In Worms, the synagogue was actually targeted only on the morning of Nov. 10, after a night of rampage against Jews and their homes and businesses. The rabbi noticed a fire and managed with some colleagues to put it out. But the arsonists returned with police protection and overcame the vice-principal of the Jewish school, Herta Mansbacher, who tried in vain to block them with her body; no stone moved to shelter her, and no firemen came to fight the blaze. The synagogue was left gutted and roofless and its community subjected to intensifying persecution. With war and calamity looming, Hans married in February 1939 and managed to get out to England with his bride. Willi’s parents, Max and Flora Reinmann, and their daughter Elsa were still awaiting a U.S. visa in 1940. By then it was too late. They had already lost their home and wine-trading business and were subsisting on “remissions from family abroad” and sale of their furniture—and worse was to come.

Hans’ subsequent travails illustrate the difficulties Paul faced in getting his family not only out, but in. Hans was interned by the British as a national of a hostile power, shipped to a detention camp in Australia, and then made his way through India to Palestine. (Could he have been carrying Paul’s drawing through this odyssey, and left it in Jerusalem? We doubt it.) He was reunited with his wife in the United States only in November 1945. Paul had completed his self-assigned mission. In September 1938, he married Dora, two years his junior, a native of Reichelsheim, not far from Worms—whom perhaps he had also helped bring to America. His later comics collaborator Joe Sinnott recalled, and Paul mentioned in his 1961 bio, that the Reinmans had a daughter who was then 17. But neither of them provided her name, and we have not yet been able to locate her. (If she reads this, please contact us by commenting or emailing info@tabletmag.com.)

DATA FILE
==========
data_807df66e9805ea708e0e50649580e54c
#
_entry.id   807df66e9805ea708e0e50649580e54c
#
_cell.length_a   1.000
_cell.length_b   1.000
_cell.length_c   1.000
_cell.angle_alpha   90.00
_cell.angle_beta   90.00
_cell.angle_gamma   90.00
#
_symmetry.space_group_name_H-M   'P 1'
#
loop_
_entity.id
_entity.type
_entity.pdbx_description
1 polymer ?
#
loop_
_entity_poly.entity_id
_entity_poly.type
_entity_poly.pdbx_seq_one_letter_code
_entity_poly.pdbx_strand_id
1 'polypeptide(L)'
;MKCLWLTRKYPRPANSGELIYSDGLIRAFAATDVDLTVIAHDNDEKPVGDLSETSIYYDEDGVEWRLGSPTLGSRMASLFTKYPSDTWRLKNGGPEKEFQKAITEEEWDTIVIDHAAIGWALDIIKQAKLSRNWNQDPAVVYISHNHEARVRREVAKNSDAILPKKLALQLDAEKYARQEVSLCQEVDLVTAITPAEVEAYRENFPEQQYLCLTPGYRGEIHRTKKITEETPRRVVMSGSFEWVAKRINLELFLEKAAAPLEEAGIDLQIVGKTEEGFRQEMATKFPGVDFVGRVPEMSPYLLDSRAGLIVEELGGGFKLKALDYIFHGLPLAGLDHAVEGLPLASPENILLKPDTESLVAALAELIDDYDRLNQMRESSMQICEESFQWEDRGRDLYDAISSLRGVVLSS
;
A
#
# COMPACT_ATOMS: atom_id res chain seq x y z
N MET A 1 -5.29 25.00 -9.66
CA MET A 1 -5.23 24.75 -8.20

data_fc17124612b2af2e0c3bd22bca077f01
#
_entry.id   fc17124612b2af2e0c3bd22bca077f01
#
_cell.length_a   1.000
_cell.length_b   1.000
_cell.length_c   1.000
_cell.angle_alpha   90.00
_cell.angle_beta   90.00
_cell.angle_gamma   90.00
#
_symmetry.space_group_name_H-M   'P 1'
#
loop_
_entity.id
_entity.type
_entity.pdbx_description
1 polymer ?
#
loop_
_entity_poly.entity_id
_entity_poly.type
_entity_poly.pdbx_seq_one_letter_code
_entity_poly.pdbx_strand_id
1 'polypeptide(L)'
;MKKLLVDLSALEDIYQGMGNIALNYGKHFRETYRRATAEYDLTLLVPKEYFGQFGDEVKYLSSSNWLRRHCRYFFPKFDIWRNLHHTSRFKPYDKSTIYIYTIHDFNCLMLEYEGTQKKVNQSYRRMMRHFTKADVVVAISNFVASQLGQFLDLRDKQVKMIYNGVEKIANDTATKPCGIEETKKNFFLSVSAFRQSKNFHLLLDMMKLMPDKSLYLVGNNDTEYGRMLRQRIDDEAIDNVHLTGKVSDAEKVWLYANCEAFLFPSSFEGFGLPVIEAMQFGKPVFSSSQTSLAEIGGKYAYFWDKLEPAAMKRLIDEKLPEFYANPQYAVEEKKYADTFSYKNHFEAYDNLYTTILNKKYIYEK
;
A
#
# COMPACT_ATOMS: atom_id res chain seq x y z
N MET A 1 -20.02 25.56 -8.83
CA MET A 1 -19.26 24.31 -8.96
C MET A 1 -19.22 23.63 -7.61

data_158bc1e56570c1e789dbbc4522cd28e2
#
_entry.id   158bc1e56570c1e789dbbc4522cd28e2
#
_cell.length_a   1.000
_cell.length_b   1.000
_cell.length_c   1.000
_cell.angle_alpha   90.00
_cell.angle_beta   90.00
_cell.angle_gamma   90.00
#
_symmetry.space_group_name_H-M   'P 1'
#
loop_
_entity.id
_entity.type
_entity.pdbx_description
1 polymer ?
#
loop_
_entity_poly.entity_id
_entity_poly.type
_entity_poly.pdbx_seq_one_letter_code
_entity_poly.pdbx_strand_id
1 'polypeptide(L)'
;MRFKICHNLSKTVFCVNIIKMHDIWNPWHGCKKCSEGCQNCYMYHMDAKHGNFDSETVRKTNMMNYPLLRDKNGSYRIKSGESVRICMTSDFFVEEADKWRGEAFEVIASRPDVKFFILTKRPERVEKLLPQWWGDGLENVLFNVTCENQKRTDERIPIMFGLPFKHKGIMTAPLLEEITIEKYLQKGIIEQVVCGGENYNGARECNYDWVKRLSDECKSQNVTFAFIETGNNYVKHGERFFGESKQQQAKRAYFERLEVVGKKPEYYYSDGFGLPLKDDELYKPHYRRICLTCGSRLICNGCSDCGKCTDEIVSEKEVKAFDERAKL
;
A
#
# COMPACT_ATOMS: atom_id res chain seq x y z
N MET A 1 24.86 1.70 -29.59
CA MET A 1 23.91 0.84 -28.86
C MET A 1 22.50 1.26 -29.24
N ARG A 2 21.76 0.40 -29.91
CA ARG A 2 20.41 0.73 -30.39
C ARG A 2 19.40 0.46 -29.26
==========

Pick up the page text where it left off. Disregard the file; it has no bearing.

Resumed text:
In 1942, the Nazis had to use heavy hydraulic equipment when they came to tear down the synagogue’s “mighty walls,” as recorded by the son of the city archivist at the time, Friedrich Illert. His father’s pleas of “museum value” had succeeded in preserving some of the synagogue’s artifacts, including the scorched Torah scrolls, but not even a remnant of the edifice. “Soon grass and weeds grew over the ruins, and the children played there.” Not Jewish children: By then the 400 Jews who remained in Worms had been crammed into a few houses around the Schul and then “transported” to the east for extermination.

***

Eighteen years after Wonder-Wall, Tschernichowsky, by now in Palestine, again evoked medieval Worms in a cycle of ballads. One, The Nameless Candles, describes memorial flames that used to be lit in the Old Synagogue for the souls of two mysterious strangers who gave their lives to save the entire congregation from death for alleged blasphemy. Martyrdom, he wrote, was still stalking the Jews:

By fiery death or water, by arrow or the axe,
Two thousand years ago, tomorrow—or today, perhaps?

The poem is dated March 17, 1942. Three days later, Willi’s sister Elsa, 39, who had already been subjected to slave labor, was deported to Nazi-occupied Poland, in the same transport as the heroic Herta Mansbacher. Both were gassed at Belzec. Elsa’s parents, Max and Flora, as well as Paul’s Aunt Emma, were shipped that September to Theresienstadt among the last of the city’s Jews; Max perished there, and the two women at Auschwitz.

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Sylvia says:

For more on the Jews of Worms, see Nils Roemer’s “German City, Jewish Memory: The Story of Worms” Brandeis University Press http://www.upne.com/1584659211.html

Peter Crane says: